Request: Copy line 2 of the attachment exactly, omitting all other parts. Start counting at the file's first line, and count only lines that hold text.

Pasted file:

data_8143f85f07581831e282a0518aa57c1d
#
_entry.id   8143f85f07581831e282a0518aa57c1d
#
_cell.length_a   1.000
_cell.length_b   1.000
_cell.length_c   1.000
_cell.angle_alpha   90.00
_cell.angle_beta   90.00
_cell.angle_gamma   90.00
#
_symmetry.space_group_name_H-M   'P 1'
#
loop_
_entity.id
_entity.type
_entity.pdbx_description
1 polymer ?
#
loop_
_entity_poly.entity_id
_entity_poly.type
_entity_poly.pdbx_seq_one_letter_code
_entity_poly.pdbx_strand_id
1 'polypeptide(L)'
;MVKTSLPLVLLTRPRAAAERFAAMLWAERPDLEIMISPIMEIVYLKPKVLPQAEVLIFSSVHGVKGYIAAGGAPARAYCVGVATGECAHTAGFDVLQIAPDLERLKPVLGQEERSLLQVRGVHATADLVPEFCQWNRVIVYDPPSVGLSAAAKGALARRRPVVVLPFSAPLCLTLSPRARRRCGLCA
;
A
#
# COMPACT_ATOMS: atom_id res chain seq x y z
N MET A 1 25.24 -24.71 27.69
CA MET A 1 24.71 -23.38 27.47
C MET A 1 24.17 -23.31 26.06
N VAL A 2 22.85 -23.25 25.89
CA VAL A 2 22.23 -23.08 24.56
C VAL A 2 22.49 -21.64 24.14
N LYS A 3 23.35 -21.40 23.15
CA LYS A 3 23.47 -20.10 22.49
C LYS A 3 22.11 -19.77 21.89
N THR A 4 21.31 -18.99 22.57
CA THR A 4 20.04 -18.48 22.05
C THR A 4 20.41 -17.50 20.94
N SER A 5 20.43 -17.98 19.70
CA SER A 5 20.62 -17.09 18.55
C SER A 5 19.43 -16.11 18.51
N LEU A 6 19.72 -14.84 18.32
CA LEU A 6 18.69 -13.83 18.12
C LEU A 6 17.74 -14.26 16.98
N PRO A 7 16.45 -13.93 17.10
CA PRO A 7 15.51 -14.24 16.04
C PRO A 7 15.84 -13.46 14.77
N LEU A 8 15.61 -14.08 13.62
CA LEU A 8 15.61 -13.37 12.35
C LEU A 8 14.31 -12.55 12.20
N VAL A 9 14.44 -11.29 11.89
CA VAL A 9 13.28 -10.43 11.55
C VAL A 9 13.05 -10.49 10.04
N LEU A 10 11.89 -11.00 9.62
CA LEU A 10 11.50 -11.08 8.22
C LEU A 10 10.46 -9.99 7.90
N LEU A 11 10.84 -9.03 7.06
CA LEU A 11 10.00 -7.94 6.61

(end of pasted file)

#